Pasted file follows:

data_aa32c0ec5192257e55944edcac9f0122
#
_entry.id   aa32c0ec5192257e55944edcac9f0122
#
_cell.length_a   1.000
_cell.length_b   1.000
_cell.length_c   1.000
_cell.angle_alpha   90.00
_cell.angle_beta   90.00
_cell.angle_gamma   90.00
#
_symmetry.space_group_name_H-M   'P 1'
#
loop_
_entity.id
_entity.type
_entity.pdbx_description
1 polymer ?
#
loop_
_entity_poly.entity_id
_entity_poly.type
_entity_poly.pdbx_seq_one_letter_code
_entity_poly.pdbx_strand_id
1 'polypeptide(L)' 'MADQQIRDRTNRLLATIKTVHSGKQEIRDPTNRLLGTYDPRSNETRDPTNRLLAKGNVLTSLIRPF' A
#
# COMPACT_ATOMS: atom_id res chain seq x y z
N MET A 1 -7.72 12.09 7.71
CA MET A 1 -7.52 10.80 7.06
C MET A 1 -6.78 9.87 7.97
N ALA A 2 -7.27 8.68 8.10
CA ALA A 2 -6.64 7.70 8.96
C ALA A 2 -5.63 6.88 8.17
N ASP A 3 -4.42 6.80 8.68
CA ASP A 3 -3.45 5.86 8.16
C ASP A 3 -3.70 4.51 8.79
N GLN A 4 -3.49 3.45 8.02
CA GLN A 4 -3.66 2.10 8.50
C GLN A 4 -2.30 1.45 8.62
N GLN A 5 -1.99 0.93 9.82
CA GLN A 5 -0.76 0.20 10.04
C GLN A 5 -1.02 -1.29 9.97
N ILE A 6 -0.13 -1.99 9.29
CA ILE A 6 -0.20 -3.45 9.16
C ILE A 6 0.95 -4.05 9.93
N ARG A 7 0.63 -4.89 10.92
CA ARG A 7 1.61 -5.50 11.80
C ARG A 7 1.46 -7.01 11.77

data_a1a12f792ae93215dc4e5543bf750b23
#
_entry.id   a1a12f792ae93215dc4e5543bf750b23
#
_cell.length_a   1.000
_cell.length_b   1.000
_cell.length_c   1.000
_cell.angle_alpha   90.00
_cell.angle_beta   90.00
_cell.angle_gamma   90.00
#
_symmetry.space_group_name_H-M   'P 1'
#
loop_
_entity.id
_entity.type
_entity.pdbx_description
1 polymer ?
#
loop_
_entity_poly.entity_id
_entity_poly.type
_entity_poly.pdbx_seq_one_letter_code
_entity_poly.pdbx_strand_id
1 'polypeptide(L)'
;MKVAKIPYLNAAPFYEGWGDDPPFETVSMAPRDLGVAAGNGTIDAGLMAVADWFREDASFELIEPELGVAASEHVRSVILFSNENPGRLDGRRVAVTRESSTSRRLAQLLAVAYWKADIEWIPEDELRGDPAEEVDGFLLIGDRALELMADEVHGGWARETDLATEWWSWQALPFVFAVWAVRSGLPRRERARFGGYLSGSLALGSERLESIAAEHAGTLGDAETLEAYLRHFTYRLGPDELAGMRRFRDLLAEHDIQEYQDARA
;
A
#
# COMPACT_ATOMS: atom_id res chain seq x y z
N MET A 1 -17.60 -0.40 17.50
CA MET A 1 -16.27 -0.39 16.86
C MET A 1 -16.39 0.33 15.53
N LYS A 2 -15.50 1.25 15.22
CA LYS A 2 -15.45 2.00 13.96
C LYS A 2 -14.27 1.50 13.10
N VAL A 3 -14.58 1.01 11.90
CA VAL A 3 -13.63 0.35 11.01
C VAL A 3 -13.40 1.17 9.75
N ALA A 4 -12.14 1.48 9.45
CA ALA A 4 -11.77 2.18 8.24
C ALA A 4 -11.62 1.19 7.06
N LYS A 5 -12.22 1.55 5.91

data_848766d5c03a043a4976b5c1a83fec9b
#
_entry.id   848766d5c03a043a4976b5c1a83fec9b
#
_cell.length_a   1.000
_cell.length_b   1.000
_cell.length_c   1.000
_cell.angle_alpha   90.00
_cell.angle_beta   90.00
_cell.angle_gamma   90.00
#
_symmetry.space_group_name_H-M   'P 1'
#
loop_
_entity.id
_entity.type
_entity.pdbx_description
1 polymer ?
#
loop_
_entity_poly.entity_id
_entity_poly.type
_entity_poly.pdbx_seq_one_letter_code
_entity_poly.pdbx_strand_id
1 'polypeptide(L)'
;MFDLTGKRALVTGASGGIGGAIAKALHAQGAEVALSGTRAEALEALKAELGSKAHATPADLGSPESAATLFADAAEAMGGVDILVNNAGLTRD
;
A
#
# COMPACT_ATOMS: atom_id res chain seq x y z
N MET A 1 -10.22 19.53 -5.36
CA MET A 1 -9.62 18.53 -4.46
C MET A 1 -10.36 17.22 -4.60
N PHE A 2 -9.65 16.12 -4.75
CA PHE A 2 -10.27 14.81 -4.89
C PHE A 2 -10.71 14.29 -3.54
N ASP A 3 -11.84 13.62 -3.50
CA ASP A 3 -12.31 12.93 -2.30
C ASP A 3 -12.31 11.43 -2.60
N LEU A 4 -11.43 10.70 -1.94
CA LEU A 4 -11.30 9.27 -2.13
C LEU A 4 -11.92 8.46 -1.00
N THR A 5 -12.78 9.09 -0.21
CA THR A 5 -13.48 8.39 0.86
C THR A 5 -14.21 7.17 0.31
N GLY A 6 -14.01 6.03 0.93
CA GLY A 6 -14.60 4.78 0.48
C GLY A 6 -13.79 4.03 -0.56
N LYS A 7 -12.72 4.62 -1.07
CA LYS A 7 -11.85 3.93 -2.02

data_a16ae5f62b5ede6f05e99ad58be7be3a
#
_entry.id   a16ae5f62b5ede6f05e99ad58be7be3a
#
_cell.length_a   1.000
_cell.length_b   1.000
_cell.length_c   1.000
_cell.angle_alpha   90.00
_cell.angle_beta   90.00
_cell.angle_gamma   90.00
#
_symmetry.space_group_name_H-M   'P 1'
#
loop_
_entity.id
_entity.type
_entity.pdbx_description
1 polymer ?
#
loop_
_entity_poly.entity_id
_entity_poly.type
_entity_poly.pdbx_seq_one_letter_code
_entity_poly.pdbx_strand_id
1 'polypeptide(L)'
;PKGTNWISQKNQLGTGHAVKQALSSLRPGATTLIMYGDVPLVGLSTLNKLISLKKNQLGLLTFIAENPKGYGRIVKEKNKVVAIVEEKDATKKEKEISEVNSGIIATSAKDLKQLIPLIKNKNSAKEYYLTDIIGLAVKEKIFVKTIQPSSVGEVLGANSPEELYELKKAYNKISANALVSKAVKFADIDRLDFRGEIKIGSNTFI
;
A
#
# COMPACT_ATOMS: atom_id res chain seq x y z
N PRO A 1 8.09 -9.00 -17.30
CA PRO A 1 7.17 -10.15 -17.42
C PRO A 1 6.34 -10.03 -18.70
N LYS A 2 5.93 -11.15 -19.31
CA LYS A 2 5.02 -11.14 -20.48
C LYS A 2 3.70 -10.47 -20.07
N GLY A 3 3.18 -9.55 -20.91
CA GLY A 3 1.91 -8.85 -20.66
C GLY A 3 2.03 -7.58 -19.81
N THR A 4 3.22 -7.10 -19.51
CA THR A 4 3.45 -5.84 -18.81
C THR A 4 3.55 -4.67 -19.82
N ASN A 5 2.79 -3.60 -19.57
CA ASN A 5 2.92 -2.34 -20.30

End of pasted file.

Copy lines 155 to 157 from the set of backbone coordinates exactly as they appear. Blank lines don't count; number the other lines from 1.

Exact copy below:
loop_
_entity.id
_entity.type